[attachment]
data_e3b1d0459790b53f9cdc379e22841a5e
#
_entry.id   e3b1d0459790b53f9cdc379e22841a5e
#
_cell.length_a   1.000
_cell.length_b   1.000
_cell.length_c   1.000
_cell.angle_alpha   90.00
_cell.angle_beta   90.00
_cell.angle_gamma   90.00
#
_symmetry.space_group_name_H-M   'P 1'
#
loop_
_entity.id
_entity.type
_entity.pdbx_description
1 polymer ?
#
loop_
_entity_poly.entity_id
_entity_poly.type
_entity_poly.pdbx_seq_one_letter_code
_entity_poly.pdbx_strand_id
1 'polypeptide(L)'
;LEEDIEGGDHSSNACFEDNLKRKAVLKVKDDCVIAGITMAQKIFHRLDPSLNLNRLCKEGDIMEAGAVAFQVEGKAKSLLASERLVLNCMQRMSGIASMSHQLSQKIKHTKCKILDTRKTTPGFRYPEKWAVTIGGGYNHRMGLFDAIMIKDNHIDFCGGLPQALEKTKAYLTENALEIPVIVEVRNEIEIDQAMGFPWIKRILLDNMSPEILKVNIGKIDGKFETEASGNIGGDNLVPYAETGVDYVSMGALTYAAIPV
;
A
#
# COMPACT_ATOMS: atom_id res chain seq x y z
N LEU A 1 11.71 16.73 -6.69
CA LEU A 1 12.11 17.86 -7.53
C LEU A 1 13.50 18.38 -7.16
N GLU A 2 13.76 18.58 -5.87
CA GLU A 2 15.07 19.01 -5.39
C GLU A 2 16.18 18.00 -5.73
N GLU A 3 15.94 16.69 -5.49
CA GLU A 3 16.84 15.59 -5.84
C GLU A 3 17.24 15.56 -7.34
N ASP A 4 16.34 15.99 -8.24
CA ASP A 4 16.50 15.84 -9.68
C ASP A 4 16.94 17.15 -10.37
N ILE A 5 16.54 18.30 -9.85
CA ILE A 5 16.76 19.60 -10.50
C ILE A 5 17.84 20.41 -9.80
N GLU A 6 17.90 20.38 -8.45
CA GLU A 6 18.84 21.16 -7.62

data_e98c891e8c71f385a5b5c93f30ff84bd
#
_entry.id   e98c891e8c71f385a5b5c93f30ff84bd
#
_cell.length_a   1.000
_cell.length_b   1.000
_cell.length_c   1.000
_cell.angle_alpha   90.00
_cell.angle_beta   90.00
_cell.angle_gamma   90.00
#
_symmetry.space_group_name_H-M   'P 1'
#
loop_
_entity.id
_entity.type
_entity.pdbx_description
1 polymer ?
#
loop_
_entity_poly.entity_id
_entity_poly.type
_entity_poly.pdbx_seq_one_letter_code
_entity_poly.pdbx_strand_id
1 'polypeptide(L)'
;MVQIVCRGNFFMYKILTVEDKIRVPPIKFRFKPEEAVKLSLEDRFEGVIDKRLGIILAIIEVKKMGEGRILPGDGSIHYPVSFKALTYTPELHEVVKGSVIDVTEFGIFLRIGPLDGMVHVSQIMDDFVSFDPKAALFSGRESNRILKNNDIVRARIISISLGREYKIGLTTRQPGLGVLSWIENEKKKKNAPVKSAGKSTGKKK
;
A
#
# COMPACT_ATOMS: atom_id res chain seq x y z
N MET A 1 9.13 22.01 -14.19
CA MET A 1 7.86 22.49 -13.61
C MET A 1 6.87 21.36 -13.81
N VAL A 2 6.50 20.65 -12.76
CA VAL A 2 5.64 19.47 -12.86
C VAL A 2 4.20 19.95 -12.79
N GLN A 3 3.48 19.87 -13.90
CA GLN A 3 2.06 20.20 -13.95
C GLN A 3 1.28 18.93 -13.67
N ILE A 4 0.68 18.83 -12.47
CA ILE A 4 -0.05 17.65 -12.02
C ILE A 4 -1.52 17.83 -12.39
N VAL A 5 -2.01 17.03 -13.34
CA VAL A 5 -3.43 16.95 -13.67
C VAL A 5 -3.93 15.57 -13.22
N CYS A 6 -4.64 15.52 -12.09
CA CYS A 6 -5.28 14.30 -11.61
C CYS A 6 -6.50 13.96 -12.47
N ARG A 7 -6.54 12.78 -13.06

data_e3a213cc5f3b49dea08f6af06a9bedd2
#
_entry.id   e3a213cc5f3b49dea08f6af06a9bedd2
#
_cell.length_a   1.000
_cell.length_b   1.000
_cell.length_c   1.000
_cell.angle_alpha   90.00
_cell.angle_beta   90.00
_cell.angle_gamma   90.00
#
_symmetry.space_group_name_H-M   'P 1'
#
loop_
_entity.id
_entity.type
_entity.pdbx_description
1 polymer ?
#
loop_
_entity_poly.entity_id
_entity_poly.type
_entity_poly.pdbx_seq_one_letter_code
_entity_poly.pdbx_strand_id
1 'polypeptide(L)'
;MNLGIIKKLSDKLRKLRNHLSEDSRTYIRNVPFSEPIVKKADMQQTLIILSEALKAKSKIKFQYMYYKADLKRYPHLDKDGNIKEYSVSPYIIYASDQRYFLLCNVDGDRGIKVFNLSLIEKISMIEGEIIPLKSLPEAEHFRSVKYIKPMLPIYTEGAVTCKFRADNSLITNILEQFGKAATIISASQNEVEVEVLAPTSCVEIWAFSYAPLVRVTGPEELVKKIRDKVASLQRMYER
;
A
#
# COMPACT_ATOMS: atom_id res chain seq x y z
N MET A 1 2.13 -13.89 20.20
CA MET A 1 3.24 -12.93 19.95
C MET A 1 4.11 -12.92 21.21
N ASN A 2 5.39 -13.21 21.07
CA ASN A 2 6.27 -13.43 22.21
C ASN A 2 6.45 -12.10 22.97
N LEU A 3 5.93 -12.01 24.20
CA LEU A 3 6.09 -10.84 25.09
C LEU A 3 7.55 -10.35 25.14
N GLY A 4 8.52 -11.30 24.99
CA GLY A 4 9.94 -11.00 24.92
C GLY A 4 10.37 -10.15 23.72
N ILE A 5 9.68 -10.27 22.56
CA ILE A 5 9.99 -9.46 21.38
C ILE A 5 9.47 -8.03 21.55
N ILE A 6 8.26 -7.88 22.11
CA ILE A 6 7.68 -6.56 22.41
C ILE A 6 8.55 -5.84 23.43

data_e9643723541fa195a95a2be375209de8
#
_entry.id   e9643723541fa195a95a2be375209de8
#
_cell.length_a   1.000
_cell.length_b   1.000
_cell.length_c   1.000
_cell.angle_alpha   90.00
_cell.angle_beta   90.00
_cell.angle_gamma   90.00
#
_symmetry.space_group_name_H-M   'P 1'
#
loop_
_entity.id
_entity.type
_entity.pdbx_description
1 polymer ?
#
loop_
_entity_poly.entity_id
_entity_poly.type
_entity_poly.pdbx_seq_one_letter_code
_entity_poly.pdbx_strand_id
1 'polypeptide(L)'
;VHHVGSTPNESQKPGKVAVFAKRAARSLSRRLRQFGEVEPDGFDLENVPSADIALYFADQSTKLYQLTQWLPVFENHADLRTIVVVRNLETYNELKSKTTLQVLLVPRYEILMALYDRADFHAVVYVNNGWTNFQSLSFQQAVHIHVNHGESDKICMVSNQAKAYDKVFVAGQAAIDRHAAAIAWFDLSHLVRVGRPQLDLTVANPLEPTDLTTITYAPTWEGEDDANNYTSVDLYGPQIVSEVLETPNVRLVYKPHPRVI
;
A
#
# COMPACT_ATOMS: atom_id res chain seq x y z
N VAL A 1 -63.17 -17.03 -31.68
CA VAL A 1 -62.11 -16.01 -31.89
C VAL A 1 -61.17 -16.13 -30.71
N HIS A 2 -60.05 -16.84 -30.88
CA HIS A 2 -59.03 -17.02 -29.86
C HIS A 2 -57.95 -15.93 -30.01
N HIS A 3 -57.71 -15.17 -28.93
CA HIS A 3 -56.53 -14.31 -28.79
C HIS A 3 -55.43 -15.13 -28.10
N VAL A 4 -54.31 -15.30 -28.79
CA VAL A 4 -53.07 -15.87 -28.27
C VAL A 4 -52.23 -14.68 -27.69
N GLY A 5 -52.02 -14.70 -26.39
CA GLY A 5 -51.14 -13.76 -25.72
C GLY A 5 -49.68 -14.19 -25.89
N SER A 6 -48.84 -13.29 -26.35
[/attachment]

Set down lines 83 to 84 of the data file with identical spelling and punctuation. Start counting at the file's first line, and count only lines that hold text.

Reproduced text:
C VAL A 2 4.20 19.95 -12.79
N GLN A 3 3.48 19.87 -13.90